It’s been a little over a month since my last big race. I’ve run a grand total of once or twice, just enough to blow a little air on the embers of my fitness.

The truth is, it’s just taken a while to get my head right. For a while I thought it was how the race went down. You know, falling short of the full distance and all, but that’s not it. Sure I’m bothered by the fact that I didn’t put a check mark beside “first 100 miler”; I would be lying if I told you otherwise. But it’s not that big a deal to me. Both DW and I felt fine at mile 80, and if it weren’t for injury, I feel 100% certain the next 20 would have been no problem, so the fitness was there. There will be other races, some shorter ones and some longer ones, and we’ll rock ‘em as best we can.

I just got burned out. There was a nine month training buildup to that race, and an even longer 12 month mental buildup. Everything we did running-wise in the year before was in service of the higher goal which always loomed off in the distance. It became a normal state, looking forward to February 2013. So much so that when it arrived it took me by surprise. I had gotten so used to having it “coming up” that I felt almost ambushed by actually having to run it! I hear stories about Olympic athletes entering a deep depression after the games because their sole purpose in life is suddenly stripped away, over and done. I feel like I’ve gotten a small glimpse into that brand of directionless despair. For the most part it has lifted and the constant beauty of the life that I am fortunate enough to lead has driven away the darkness, but now and then I still get an uneasy feeling. It’s the feeling of expecting something when there is nothing to expect.

Physically, I have been grateful for the respite. I had ignored or managed all pain for so long that I had forgotten how to run without it. It was a constant balancing act, keeping everything intact with the only goal being to handle the ever increasing load. It’s what I absolutely love about this sport, but it takes its toll on the soul. When everything is clicking, when the wind is kissing your face and burning your lungs, when the rocks are flying up to meet you and carry you forth, it is a feeling like no other. It is a complete and vivid immersion into the immediate moment. It is living.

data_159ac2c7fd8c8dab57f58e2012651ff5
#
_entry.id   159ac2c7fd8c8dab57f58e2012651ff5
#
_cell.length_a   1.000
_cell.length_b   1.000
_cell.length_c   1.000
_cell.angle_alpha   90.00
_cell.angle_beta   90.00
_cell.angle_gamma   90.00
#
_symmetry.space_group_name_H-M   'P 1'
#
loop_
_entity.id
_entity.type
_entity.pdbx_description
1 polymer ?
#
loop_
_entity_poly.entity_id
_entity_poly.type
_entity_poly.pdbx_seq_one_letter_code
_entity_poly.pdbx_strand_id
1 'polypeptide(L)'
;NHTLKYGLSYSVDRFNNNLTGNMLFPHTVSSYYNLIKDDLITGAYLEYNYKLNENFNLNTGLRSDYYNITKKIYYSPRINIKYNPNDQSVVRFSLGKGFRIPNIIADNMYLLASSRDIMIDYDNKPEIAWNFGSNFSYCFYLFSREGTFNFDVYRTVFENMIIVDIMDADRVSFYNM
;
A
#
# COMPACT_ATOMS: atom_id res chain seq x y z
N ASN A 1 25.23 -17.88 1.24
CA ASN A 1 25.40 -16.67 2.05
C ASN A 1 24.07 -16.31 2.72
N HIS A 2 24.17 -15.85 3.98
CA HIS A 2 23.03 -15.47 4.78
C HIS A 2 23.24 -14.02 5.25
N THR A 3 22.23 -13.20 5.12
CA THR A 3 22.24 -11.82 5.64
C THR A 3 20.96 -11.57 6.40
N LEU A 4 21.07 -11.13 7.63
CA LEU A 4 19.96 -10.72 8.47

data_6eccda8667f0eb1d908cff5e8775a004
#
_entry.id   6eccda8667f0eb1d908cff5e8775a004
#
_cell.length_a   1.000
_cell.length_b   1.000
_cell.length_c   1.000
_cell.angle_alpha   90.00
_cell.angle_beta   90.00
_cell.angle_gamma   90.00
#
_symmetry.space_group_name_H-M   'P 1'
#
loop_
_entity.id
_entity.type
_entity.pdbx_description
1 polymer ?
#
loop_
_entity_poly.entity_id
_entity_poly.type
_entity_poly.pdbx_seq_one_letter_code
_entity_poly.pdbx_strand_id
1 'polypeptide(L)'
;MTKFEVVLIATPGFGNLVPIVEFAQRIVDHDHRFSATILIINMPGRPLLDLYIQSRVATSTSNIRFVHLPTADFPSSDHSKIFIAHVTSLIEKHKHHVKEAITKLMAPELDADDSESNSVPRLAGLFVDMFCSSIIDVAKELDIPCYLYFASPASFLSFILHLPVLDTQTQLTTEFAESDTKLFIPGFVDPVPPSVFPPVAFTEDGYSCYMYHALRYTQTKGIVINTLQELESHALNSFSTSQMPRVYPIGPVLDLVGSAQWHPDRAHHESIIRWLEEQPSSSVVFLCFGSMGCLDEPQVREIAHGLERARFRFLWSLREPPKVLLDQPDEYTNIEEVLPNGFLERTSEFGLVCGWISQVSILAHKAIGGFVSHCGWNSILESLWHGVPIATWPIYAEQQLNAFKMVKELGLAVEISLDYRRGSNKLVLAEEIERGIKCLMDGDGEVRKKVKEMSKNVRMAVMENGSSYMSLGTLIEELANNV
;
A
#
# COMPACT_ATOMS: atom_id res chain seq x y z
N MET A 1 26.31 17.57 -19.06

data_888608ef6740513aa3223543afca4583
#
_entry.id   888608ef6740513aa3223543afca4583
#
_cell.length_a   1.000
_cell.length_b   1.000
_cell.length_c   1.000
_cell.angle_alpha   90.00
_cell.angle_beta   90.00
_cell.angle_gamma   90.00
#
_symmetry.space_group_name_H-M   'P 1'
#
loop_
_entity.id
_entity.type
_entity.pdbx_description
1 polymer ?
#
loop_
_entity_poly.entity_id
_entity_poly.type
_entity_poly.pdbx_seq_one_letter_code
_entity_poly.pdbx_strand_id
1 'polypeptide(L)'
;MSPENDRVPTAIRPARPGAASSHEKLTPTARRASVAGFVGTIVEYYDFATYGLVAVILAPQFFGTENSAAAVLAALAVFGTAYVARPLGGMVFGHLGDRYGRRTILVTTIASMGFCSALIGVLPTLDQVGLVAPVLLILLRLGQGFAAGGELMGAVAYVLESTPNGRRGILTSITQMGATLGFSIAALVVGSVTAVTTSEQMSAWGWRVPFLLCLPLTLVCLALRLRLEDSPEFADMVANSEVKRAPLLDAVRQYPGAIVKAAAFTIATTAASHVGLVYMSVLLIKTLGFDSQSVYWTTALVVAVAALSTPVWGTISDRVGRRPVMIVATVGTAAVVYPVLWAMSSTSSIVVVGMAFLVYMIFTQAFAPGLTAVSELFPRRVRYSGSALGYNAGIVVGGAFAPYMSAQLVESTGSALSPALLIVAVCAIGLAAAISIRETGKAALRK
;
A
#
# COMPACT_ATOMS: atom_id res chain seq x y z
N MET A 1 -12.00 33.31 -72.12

But when you eat nothing but chocolate cake for months, you get sick of friggin’ chocolate cake.

Taking a break from my beloved sport has allowed me to regain focus. It hasn’t become a job. It hasn’t become a burden or a penance to be paid. It is an honest friend waiting for my return. There will be countless good times in the years to come, and I aim to run faster and longer with each passing year. The only way I know to do that is to temper my tendency to sacrifice my comfort on the alter of ambition with the desire to retain my passion for it. If that requires me to pour gasoline into the bonfire at times, so be it. If that requires me to go take a walk and let it smolder, it will be done.

It’s been a month, and that chocolate frosting is looking pretty good…


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